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Nuclear Medicine and Molecular Imaging

Farrokh Dehdashti, Barry A. Siegel, Amit Singnurkar
Nuclear Medicine and Molecular Imaging is a topic covered in the Pearson's General Thoracic.

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Key Points

  • Conventional scintigraphy allows for functional assessment of the esophagus and provides information that is complementary to clinical and radiologic evaluation.
  • Radionuclide scintigraphy is an alternative to conventional imaging and esophageal function tests in the assessment of functional esophageal disorders.
  • PET with the glucose analogue FDG is more sensitive than CT for detecting locoregional and distant metastasis in patients with esophageal cancer and is now generally accepted as an important method for staging and restaging of this disease.
  • PET is most useful in detection of occult stage IV cancer and identification of local or distant metastatic sites that are most easily accessible for tissue confirmation.
  • Limitations of PET in cancer detection are poor sensitivity for small volume tumors and inability to differentiate inflammation from cancer.
  • The roles of PET in treatment planning, prognostication, and assessment of therapy are being defined.

Several nuclear imaging techniques are available for evaluation of esophageal disorders. These are most conveniently divided into two categories: conventional scintigraphy, predominantly used for imaging of patients with benign diseases, and positron emission tomography (PET), used for imaging of patients with esophageal cancer.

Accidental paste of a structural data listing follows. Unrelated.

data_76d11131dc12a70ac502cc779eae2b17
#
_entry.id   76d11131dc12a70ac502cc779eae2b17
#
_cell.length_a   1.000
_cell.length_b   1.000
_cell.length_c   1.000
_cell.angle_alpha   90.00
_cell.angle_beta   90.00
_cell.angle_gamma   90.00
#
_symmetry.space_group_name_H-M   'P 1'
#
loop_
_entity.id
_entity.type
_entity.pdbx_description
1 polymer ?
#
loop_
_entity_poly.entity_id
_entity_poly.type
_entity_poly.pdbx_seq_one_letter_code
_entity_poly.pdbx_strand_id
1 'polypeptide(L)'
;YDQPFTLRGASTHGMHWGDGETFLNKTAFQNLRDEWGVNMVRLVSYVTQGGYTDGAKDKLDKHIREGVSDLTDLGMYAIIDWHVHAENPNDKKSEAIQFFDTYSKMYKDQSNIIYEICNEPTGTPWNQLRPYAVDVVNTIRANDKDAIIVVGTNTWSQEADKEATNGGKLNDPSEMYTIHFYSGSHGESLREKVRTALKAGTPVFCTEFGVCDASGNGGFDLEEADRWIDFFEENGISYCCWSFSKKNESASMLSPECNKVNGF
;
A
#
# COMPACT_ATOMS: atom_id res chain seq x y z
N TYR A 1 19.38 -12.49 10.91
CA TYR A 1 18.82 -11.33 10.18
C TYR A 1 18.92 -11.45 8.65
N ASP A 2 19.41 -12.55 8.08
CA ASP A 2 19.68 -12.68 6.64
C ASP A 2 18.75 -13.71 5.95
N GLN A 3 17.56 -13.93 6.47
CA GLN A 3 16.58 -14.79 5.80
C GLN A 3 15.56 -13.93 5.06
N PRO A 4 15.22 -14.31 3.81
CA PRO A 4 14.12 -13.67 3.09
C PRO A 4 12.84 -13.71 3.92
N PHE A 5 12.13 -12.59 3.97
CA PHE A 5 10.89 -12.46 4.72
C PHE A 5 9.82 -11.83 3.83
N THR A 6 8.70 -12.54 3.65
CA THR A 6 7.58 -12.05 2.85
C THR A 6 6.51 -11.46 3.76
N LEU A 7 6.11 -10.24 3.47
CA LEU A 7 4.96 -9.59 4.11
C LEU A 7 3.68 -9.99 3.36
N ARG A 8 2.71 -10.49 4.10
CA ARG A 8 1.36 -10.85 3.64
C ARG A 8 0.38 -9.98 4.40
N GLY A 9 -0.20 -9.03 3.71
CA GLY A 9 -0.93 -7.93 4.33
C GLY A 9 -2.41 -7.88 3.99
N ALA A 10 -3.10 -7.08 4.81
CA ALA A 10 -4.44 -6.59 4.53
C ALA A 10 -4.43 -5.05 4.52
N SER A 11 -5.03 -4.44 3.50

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Key Points

  • Conventional scintigraphy allows for functional assessment of the esophagus and provides information that is complementary to clinical and radiologic evaluation.
  • Radionuclide scintigraphy is an alternative to conventional imaging and esophageal function tests in the assessment of functional esophageal disorders.
  • PET with the glucose analogue FDG is more sensitive than CT for detecting locoregional and distant metastasis in patients with esophageal cancer and is now generally accepted as an important method for staging and restaging of this disease.
  • PET is most useful in detection of occult stage IV cancer and identification of local or distant metastatic sites that are most easily accessible for tissue confirmation.
  • Limitations of PET in cancer detection are poor sensitivity for small volume tumors and inability to differentiate inflammation from cancer.
  • The roles of PET in treatment planning, prognostication, and assessment of therapy are being defined.

Several nuclear imaging techniques are available for evaluation of esophageal disorders. These are most conveniently divided into two categories: conventional scintigraphy, predominantly used for imaging of patients with benign diseases, and positron emission tomography (PET), used for imaging of patients with esophageal cancer.

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Last updated: March 2, 2020